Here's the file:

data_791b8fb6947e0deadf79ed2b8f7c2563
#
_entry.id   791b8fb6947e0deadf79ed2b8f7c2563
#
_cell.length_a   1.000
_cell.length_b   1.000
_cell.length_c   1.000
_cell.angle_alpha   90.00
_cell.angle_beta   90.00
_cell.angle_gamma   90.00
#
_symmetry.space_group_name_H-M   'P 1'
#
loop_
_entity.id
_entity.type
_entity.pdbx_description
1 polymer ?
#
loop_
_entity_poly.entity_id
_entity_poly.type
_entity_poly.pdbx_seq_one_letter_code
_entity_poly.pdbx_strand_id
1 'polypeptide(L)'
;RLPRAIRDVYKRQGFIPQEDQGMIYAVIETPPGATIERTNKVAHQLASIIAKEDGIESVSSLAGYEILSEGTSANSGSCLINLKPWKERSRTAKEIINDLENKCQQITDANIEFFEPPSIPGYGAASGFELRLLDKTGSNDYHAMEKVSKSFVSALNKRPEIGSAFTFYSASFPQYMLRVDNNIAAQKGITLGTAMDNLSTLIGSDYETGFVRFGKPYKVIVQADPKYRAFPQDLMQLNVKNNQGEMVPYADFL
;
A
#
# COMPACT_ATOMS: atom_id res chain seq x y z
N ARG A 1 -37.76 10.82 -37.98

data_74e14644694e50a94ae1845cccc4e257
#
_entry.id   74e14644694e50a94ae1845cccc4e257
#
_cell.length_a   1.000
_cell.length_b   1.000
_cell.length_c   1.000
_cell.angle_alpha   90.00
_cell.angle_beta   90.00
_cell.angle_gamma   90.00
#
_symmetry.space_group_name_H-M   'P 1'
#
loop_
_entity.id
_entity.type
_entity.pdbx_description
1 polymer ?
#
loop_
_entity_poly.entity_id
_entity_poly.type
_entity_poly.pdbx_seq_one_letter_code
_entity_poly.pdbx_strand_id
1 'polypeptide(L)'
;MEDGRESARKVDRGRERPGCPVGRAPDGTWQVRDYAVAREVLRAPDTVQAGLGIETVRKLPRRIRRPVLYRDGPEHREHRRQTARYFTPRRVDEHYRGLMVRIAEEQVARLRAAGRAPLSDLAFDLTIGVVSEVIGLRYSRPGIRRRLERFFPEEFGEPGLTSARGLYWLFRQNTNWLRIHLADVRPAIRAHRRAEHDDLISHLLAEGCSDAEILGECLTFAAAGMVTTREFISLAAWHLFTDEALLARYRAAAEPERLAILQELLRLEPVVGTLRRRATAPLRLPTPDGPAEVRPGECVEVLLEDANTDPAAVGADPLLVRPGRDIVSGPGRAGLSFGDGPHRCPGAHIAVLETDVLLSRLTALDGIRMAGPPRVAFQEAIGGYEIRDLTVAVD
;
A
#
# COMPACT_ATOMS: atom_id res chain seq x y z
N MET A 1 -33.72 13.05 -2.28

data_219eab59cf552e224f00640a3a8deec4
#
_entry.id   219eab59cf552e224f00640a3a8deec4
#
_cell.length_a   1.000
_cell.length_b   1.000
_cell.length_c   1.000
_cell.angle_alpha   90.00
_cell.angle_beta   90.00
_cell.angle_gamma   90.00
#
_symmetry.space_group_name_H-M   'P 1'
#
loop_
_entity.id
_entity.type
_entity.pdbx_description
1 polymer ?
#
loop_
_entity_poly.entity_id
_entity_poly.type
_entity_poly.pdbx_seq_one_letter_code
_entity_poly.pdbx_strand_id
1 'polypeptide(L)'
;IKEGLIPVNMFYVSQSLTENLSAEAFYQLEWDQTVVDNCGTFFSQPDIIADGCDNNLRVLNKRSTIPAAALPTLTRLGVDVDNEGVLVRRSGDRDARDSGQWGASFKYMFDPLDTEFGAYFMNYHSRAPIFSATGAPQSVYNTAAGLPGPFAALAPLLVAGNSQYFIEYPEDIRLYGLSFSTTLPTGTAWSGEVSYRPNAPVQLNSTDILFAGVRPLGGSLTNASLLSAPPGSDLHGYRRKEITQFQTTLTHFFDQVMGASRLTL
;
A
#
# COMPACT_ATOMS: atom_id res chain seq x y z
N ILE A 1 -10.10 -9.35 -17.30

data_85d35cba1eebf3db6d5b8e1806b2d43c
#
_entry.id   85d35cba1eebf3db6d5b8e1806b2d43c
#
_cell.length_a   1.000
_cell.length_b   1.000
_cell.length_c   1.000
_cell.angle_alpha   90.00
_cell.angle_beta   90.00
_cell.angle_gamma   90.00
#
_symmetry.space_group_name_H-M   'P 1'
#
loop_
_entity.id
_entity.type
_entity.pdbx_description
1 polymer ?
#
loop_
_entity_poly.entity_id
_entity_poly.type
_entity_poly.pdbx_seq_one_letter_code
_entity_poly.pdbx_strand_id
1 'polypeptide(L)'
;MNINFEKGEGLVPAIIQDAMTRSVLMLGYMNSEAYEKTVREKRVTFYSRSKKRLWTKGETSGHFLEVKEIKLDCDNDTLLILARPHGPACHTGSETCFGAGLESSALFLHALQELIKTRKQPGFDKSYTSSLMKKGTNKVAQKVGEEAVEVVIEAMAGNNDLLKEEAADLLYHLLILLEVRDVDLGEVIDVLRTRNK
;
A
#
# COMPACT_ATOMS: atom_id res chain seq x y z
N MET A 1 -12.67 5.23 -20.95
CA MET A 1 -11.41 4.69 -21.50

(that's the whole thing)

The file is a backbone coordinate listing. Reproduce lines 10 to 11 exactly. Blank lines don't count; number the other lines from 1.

_cell.angle_gamma   90.00
#